(l-r) Minghella and Ethan Suplee in Art School Confidential.
Artist as Young Dope
by Terry Zwigoff
Art School Confidential, graphic novelist-screenwriter
Dan Clowes and director Terry Zwigoff (who previously teamed
on Ghost World) present a satire of artistic
ambition, as viewed in a fishbowl. In their version, the art-school
experience is one of the washed-up and burnt-out instructing
the pretentious and self-deluding. It’s by no means a savage
movie, though. Dismissive as the film is of certain art-school
stock characters (the vegan holy man, the boring blowhard,
the angry lesbian, the empty-nest mom, the crazy neo-beatnik
chick, the Audrey Hepburn-obsessed waif, etc.), the humor
is more fond than fierce. And the protagonist is as much the
butt of the joke as any of his clichéd classmates.
Jerome (Max Minghella) is a sensitive, sheltered suburbanite
attending the Strathmore Institute, an art school modeled
loosely on Brooklyn’s Pratt Institute (which Clowes attended).
Jerome’s ambition is, simply, to become the “greatest artist
of the 21st century.” Though, as we learn in early flashbacks,
his drive to become the new Picasso may have as much to do
with that painter’s legendary amorous accomplishments as with
his artistic achievements. In fact, he seems to have chosen
Strathmore primarily for its catalog depiction of a figure
model. It’s probably needless to say that things don’t quite
work out the way Jerome expects.
His technically proficient work fails to impress either his
classmates or his drawing-and-painting instructor. John Malkovitch
gives a nice performance as the teacher, a passive-aggressive
and competitive geometric minimalist quietly resentful of
his obscurity: “Do you know how long I’ve been doing the triangles?”
he asks Jerome proudly. “I was one of the first.” The filmmaker’s
own regard for the paintings isn’t tough to infer.
Jerome’s single-mindedness in regard to capturing the heart
of the figure model cuts him off from other experiences. He
seems to be learning little in class, growing closed-minded
and competitive himself, and he is nearly oblivious to the
on-campus murders that fascinate his film-student roommate.
But he does get the girl—only to lose her, of course. In the
course of so doing, he encounters: the celebrity-asshole painter;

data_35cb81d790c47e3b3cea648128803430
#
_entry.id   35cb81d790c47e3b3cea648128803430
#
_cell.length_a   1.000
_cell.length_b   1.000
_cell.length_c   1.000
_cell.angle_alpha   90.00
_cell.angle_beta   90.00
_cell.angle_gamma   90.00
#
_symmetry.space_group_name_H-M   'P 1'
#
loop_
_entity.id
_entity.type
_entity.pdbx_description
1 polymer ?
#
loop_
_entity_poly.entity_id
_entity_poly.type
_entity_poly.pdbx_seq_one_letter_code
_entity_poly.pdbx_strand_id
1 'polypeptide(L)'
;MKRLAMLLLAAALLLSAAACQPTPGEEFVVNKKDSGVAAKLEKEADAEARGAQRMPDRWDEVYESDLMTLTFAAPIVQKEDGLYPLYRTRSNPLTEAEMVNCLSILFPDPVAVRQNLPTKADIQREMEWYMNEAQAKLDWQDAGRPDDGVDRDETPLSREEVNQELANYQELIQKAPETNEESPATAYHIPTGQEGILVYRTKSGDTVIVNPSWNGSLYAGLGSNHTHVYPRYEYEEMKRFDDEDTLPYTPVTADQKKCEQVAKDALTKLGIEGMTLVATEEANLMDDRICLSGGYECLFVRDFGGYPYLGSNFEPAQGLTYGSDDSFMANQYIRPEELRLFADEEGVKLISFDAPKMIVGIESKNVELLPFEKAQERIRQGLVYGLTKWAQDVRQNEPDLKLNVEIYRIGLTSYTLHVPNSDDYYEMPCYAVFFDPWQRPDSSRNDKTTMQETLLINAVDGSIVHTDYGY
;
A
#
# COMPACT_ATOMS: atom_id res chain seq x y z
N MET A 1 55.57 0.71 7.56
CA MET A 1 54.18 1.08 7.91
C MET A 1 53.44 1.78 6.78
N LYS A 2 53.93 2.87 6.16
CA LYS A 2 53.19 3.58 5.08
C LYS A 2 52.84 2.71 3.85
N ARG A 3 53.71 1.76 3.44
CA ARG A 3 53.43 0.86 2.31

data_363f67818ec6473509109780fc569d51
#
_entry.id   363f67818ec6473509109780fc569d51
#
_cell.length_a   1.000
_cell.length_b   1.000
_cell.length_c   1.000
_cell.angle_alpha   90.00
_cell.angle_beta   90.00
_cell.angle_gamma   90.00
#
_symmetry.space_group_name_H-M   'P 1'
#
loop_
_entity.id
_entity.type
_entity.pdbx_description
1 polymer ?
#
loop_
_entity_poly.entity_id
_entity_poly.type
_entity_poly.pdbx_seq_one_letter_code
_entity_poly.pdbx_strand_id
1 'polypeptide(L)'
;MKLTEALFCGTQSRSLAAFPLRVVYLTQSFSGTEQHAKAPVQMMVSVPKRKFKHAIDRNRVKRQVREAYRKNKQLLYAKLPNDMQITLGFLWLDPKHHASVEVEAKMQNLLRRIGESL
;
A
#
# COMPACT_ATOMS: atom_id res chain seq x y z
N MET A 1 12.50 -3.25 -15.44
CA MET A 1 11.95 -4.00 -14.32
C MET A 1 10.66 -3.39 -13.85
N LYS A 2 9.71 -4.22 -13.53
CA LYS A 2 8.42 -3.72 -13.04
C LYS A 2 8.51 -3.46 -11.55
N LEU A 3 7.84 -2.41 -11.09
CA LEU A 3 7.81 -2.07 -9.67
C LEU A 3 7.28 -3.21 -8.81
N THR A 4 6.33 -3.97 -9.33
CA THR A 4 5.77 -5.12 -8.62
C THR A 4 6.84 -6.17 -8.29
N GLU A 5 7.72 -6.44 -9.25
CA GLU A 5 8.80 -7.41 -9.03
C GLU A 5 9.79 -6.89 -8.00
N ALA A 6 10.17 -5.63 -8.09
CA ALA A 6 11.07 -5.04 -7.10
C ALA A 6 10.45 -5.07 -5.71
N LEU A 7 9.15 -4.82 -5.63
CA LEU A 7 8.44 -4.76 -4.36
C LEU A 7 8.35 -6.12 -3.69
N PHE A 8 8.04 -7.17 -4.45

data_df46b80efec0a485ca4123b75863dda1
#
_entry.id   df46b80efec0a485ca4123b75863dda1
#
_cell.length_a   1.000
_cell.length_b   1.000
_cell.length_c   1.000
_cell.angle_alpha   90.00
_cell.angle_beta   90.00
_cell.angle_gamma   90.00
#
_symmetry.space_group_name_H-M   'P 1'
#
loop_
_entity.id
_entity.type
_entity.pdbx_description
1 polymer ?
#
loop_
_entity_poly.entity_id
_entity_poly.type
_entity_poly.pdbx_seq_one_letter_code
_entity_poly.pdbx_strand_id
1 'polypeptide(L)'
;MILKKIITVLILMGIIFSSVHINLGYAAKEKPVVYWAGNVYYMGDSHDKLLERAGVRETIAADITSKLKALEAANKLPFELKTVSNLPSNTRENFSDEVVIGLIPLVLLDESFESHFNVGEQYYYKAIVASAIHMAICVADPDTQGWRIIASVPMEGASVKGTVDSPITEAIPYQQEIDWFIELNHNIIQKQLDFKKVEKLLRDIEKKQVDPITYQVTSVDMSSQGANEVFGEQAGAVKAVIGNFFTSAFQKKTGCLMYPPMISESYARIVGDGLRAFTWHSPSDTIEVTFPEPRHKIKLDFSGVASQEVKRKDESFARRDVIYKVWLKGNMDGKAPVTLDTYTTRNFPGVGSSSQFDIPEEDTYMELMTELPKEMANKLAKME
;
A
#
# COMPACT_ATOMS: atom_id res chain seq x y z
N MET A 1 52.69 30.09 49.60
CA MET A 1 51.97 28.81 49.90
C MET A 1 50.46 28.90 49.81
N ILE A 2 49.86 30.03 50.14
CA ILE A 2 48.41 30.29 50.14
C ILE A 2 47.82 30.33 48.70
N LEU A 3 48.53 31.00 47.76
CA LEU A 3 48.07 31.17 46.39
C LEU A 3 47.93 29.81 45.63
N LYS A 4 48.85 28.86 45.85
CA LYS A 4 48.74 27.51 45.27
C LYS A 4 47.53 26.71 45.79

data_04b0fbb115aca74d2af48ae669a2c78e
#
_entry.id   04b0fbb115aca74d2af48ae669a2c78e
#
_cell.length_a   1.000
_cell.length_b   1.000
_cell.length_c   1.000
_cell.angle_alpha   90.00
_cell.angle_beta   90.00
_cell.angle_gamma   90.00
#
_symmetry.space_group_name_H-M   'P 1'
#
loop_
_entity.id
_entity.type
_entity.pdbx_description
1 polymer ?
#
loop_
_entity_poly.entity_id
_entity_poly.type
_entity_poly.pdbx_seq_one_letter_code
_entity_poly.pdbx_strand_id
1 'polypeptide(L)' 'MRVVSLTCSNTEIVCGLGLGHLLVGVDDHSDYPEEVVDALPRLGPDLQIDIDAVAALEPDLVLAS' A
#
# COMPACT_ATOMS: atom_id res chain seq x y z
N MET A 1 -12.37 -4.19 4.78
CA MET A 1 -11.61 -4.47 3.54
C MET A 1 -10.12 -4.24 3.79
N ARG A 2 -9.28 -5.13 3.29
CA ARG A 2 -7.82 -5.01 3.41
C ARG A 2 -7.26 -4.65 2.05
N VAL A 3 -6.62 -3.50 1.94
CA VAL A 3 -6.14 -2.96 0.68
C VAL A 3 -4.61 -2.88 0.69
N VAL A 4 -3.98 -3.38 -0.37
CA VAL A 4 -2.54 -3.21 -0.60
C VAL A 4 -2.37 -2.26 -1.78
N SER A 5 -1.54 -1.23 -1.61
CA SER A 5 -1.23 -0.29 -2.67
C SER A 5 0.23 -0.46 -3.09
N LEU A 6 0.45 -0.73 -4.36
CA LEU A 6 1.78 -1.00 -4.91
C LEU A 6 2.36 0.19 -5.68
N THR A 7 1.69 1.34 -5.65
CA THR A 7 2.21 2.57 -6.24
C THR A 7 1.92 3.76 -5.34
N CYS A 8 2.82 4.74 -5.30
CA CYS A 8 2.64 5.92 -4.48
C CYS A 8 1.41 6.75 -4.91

the unknown-but-talented, bitter alcoholic painter; and the
uncultured and naive but frustratingly popular newcomer. As
befits a kind-sorta murder-mystery, some of these people are
not at all what they seem.
Clowes and Zwigoff use the guy-gets-girl-loses-girl story
and the murder subplot (yes, murder subplot) to comically
exaggerate their criticism of art-world fatuousness and faddishness;
The result is a movie that is in equal parts sweet and funny
and sharp-eyed and mean—which is exactly what a movie should
by Julian Jarrold
Wouldn’t it be great if the proprietors of the Northeast’s
dying industries could take a note from the British comedies?
That is, refigure their product, or their niche market, and
along the way, learn valuable lessons about compassion and
respect and, of course, regain that corporate edge. From The
Full Monty and others of its ilk, it would seem that adversity,
particularly in the form of impending bankruptcy, is just
the ticket that those plucky islanders need to put things
in order, both personally and professionally.
So it will come as no surprise to anybody who sees it that
Kinky Boots is, in fact, another of the same sort of
story. Charlie Price (Joel Edgerton) is forced to forego his
career in marketing when his dad, the head of Price Shoes,
dies. Going back to the factory, Charlie is shocked to learn
that the business is on life support—the big order the crew
has been working on is a sham perpetuated by the late Mr.
Price in order to keep up morale. While Charlie’s hard-as-nails
fiancée Nicola (Jemima Rooper) encourages him to board up
the place, he has second thoughts when a plucky about-to-be-laid-off
worker named Lauren (Sarah-Jane Potts) advises him to get
creative. Inspiration comes on the unlikely, wobbly heels
of drag queen Lola (Chiwetel Ejiofor), who complains that